Locations known as slip-deficit regions, which could trigger powerful earthquakes, are accumulating underground in the Pacific Ocean off central Japan where the Nankai Trough quake is forecast, research by a team of Japan Coast Guard officers published Tuesday in the British science journal Nature showed.
Slip-deficit regions are places where friction prevents tectonic plates from moving over each other. This causes energy to accumulate and eventually leads to a mega-earthquake.
The latest research discovered there is an accumulation of slip-deficit regions in areas off Shikoku and around the Kumano Sea south of Mie Prefecture, and in a region off Shizuoka Prefecture where the Tokai earthquake is predicted to hit.
It is the first time the slip-deficit regions have been located in detail.
“Our findings provide information for inferring mega-thrust earthquake scenarios and interpreting research on the Nankai Trough subduction zone,” the research team wrote in the article.
It shows that off Shikoku, the area with the slip-deficit region was wider than when a series of Tonankai and Nankai mega-earthquakes struck during the 1940s. It was smaller in southern parts of the Hyuga-nada Sea off Miyazaki Prefecture because the boundary between the plates have slid gently, causing the slip-deficit region to disappear.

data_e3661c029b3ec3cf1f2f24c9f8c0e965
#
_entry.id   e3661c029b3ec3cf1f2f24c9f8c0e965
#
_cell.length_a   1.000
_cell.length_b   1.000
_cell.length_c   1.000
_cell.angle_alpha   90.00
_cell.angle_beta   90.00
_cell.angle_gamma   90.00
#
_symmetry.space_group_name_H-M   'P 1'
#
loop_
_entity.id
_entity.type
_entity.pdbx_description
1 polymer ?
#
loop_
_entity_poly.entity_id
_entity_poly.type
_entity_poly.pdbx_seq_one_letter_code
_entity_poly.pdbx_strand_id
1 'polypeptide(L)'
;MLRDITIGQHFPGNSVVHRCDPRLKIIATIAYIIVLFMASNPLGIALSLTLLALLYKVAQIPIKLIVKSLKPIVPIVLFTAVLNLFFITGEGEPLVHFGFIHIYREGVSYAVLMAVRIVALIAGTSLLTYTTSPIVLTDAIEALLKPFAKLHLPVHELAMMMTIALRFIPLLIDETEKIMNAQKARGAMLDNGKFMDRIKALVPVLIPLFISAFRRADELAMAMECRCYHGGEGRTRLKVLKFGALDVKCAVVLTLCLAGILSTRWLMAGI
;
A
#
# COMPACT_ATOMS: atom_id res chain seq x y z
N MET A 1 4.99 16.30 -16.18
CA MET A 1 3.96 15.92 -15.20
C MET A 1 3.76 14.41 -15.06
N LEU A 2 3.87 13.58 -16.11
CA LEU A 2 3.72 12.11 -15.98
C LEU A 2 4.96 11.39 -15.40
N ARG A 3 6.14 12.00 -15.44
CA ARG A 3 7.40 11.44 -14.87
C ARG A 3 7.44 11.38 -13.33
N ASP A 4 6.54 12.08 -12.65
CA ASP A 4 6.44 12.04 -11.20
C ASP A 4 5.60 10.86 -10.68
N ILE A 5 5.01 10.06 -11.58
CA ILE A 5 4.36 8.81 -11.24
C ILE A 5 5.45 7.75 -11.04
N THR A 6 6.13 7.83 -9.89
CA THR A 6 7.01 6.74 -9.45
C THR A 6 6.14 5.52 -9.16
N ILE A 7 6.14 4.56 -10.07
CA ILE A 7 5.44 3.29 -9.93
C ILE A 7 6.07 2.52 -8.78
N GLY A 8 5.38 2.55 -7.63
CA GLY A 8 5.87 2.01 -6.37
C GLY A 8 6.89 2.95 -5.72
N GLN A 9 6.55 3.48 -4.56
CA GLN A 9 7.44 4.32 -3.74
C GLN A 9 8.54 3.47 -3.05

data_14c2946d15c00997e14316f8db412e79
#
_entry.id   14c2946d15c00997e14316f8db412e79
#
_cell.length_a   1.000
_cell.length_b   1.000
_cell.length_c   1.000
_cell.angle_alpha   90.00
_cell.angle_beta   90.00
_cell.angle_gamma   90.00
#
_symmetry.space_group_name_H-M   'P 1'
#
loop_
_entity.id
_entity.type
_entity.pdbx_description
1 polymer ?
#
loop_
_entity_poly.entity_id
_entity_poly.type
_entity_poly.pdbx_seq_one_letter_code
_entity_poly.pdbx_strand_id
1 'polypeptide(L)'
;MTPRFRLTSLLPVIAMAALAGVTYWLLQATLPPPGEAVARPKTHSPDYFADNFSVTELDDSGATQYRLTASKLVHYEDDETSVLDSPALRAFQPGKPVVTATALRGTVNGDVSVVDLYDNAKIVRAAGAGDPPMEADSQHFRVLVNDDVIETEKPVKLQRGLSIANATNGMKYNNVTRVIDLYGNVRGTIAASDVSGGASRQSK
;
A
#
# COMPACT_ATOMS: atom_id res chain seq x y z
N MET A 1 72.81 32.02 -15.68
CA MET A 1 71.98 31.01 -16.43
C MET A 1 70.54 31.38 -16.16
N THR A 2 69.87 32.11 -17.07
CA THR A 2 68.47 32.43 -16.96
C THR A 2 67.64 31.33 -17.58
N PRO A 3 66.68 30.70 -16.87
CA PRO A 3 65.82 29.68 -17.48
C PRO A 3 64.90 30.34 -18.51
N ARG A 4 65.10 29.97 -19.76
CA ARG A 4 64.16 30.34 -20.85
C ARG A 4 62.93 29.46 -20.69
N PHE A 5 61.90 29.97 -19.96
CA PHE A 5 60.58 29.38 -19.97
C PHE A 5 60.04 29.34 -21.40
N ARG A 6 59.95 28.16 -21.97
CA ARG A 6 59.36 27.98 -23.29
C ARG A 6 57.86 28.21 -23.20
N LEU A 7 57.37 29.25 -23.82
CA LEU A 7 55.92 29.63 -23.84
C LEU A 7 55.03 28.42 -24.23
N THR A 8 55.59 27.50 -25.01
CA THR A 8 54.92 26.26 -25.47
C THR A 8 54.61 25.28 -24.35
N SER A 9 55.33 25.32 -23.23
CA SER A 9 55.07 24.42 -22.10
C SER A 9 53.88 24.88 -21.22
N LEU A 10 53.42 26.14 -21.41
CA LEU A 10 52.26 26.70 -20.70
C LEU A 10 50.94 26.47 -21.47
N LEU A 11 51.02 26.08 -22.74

According to the Coast Guard, the government has already prepared disaster prevention measures reflecting the research, and there is no need to expand damage estimates.
It has been conducting research since 2006, compiling data by locating 15 undersea observation points along the Nankai Trough and measuring slight movements of the seafloor using survey ships equipped with GPS and echo-ranging devices.
The slip-deficit regions are mostly concentrated at the confluence of the Eurasian and the Philippine Sea plates. The observation points have moved up to 6 cm over the past decade, which shows that the slip-deficit regions are accumulating.
Source and image: Kyodo